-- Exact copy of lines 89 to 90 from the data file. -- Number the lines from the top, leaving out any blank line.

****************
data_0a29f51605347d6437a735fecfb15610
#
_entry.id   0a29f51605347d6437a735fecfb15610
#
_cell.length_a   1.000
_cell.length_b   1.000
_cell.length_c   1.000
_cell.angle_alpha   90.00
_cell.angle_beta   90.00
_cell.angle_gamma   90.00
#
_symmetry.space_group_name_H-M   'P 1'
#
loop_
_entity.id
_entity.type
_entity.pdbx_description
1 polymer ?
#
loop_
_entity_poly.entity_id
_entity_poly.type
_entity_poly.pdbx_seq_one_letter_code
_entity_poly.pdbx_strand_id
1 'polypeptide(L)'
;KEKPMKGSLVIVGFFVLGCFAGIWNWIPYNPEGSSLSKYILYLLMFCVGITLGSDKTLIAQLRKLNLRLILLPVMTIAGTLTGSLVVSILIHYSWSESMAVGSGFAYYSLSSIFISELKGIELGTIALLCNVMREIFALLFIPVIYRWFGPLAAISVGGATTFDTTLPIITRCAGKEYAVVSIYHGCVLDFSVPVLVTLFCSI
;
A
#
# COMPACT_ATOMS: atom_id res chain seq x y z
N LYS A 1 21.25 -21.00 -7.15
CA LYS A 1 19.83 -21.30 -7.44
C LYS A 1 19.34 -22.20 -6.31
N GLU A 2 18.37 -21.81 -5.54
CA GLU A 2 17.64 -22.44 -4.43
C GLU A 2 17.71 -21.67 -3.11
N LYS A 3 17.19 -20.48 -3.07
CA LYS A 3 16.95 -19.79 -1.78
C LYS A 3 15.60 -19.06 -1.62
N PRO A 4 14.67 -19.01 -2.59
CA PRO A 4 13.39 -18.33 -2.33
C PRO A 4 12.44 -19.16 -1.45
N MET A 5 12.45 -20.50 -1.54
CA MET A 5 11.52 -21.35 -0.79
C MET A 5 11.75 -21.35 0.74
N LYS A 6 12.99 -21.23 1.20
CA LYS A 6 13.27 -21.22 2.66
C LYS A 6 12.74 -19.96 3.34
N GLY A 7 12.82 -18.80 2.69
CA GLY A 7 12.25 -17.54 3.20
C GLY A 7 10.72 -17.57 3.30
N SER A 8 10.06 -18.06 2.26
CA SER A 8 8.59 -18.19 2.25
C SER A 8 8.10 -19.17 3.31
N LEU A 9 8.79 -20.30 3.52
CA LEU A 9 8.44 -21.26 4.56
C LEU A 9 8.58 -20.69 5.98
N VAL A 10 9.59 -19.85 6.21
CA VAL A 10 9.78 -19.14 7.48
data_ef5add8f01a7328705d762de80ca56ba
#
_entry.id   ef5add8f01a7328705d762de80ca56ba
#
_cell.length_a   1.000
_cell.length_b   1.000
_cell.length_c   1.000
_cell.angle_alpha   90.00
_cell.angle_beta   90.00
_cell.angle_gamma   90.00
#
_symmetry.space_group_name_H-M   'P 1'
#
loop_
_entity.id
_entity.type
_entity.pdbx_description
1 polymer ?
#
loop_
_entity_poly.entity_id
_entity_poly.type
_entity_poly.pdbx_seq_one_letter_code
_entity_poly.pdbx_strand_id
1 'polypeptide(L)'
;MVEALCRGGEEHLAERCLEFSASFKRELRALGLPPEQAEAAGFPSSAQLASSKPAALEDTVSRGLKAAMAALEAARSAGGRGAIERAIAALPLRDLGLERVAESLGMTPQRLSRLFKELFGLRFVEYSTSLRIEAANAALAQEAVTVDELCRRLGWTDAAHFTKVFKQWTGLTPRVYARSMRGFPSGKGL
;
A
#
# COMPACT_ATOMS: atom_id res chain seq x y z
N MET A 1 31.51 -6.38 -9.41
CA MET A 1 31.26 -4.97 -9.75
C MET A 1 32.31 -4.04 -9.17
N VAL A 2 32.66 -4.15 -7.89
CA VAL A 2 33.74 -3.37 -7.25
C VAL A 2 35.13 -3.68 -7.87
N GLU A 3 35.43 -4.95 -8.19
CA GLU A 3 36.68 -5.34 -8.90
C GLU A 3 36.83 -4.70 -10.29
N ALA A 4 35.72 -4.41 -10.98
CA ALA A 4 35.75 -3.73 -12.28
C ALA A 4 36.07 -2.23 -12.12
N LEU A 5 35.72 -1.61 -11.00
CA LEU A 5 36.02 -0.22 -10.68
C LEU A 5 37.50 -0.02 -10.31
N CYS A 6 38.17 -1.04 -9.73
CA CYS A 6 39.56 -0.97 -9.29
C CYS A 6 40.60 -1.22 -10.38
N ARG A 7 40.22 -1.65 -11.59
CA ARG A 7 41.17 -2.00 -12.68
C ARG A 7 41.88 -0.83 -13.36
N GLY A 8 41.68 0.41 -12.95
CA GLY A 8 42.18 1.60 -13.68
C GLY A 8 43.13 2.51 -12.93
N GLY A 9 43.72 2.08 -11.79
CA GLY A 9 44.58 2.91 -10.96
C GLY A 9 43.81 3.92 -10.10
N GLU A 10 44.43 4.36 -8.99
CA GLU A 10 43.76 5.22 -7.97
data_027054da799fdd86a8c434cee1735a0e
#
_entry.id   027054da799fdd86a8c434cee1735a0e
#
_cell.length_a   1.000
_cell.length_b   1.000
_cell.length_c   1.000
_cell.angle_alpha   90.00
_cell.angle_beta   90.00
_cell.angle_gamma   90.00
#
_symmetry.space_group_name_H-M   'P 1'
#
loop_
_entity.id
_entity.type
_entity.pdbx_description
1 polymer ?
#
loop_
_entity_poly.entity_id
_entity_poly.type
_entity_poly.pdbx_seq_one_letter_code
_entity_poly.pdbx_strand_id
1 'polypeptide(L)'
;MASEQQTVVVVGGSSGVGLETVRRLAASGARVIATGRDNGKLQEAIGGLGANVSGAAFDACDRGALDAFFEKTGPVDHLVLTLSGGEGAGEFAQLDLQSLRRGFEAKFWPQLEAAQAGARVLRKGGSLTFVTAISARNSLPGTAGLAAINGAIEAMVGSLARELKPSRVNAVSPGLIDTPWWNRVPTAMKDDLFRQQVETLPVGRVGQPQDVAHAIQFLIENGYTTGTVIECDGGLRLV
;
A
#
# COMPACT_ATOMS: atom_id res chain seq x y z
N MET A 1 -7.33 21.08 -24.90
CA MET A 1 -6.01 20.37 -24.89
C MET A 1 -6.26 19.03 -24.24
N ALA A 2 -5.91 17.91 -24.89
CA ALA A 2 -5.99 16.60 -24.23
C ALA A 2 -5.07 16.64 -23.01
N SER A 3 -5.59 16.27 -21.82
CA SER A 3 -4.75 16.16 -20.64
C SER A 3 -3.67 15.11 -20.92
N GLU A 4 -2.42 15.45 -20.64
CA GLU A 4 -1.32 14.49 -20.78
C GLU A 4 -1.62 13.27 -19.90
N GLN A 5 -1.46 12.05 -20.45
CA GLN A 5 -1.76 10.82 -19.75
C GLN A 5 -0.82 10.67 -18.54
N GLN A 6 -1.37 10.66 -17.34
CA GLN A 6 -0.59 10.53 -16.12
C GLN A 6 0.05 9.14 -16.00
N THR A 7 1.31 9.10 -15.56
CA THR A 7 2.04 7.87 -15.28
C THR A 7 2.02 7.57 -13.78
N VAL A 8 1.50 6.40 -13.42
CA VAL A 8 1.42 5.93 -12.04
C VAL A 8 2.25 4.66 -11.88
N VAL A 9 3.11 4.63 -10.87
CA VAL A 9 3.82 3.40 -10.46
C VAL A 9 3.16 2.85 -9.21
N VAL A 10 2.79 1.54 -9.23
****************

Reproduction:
# COMPACT_ATOMS: atom_id res chain seq x y z
N MET A 1 31.51 -6.38 -9.41